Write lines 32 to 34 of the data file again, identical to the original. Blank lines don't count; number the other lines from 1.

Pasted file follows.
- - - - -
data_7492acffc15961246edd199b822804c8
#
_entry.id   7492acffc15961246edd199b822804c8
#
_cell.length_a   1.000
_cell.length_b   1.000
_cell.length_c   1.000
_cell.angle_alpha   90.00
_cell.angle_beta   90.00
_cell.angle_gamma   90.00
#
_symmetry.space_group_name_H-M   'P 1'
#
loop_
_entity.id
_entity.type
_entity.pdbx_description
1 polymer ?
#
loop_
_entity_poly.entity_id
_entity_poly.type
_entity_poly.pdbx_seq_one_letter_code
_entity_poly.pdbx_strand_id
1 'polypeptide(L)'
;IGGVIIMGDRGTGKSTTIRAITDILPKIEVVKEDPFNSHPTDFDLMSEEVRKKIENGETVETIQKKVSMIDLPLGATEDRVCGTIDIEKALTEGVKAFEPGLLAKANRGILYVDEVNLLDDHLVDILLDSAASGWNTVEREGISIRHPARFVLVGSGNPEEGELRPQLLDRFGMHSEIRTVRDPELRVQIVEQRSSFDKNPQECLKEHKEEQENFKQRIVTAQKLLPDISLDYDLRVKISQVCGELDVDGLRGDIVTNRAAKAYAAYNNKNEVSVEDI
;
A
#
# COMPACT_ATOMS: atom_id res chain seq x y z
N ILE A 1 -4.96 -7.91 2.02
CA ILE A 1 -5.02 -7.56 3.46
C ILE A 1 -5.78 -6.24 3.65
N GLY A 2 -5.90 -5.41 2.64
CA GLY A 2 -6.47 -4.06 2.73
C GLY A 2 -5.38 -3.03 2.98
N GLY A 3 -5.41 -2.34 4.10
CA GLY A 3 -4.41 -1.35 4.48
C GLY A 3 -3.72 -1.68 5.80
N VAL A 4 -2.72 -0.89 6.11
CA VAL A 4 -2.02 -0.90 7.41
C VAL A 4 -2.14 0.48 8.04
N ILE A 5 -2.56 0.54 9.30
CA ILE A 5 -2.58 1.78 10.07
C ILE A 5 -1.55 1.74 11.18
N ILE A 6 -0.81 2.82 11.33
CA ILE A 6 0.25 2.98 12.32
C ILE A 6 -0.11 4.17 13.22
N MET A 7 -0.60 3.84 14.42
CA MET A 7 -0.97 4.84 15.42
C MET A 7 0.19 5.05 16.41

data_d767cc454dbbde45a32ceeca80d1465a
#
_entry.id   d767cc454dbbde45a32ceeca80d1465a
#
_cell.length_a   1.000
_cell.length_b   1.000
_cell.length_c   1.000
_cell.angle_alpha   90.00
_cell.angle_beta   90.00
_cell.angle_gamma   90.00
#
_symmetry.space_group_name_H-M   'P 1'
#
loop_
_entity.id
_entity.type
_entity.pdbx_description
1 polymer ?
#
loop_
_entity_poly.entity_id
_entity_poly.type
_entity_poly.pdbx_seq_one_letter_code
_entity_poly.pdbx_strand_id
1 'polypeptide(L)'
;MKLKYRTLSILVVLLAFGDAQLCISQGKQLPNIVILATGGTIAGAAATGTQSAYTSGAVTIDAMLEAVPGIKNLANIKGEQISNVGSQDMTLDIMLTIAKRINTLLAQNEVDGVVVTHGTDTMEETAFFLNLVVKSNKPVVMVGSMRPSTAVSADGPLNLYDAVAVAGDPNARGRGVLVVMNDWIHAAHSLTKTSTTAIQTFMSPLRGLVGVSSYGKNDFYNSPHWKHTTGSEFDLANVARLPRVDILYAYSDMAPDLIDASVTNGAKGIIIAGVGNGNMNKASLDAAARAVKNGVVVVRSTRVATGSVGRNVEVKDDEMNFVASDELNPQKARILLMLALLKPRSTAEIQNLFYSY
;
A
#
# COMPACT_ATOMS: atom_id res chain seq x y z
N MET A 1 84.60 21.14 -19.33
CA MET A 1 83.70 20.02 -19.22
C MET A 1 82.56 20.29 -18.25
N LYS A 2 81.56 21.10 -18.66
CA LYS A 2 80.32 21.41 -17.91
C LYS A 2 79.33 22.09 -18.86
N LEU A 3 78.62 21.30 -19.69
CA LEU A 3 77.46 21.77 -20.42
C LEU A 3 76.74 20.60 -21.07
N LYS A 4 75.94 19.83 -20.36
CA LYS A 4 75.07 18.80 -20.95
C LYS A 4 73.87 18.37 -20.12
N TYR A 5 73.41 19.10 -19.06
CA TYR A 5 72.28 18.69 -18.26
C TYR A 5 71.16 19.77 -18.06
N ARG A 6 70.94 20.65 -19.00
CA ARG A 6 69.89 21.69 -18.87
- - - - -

CA ILE A 1 -5.02 -7.56 3.46
C ILE A 1 -5.78 -6.24 3.65
N GLY A 2 -5.90 -5.41 2.64